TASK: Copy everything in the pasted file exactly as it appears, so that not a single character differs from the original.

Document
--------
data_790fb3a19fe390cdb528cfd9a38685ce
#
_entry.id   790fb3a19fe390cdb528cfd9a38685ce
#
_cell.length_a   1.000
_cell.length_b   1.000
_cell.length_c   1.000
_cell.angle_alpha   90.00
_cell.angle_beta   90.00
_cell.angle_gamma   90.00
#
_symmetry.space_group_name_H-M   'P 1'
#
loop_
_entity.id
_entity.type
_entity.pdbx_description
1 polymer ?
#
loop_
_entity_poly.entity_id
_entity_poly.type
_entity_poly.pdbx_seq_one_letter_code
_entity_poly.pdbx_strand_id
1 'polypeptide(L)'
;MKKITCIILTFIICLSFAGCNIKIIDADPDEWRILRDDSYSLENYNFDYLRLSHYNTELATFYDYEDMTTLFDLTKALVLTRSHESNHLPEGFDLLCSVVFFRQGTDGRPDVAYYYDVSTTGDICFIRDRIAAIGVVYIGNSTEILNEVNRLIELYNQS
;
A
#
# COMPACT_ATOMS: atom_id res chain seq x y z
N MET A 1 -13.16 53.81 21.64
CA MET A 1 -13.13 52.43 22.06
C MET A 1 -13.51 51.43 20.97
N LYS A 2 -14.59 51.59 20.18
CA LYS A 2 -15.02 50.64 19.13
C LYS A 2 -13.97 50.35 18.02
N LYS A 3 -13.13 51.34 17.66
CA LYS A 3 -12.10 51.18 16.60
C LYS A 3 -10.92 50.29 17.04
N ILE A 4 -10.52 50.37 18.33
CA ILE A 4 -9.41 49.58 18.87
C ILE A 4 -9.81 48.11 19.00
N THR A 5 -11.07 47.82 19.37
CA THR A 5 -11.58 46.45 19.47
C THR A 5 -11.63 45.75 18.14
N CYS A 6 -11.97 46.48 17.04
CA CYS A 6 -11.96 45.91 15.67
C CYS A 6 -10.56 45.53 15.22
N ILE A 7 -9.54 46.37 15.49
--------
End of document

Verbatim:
data_790fb3a19fe390cdb528cfd9a38685ce
#
_entry.id   790fb3a19fe390cdb528cfd9a38685ce
#
_cell.length_a   1.000
_cell.length_b   1.000
_cell.length_c   1.000
_cell.angle_alpha   90.00
_cell.angle_beta   90.00
_cell.angle_gamma   90.00
#
_symmetry.space_group_name_H-M   'P 1'
#
loop_
_entity.id
_entity.type
_entity.pdbx_description
1 polymer ?
#
loop_
_entity_poly.entity_id
_entity_poly.type
_entity_poly.pdbx_seq_one_letter_code
_entity_poly.pdbx_strand_id
1 'polypeptide(L)'
;MKKITCIILTFIICLSFAGCNIKIIDADPDEWRILRDDSYSLENYNFDYLRLSHYNTELATFYDYEDMTTLFDLTKALVLTRSHESNHLPEGFDLLCSVVFFRQGTDGRPDVAYYYDVSTTGDICFIRDRIAAIGVVYIGNSTEILNEVNRLIELYNQS
;
A
#
# COMPACT_ATOMS: atom_id res chain seq x y z
N MET A 1 -13.16 53.81 21.64
CA MET A 1 -13.13 52.43 22.06
C MET A 1 -13.51 51.43 20.97
N LYS A 2 -14.59 51.59 20.18
CA LYS A 2 -15.02 50.64 19.13
C LYS A 2 -13.97 50.35 18.02
N LYS A 3 -13.13 51.34 17.66
CA LYS A 3 -12.10 51.18 16.60
C LYS A 3 -10.92 50.29 17.04
N ILE A 4 -10.52 50.37 18.33
CA ILE A 4 -9.41 49.58 18.87
C ILE A 4 -9.81 48.11 19.00
N THR A 5 -11.07 47.82 19.37
CA THR A 5 -11.58 46.45 19.47
C THR A 5 -11.63 45.75 18.14
N CYS A 6 -11.97 46.48 17.04
CA CYS A 6 -11.96 45.91 15.67
C CYS A 6 -10.56 45.53 15.22
N ILE A 7 -9.54 46.37 15.49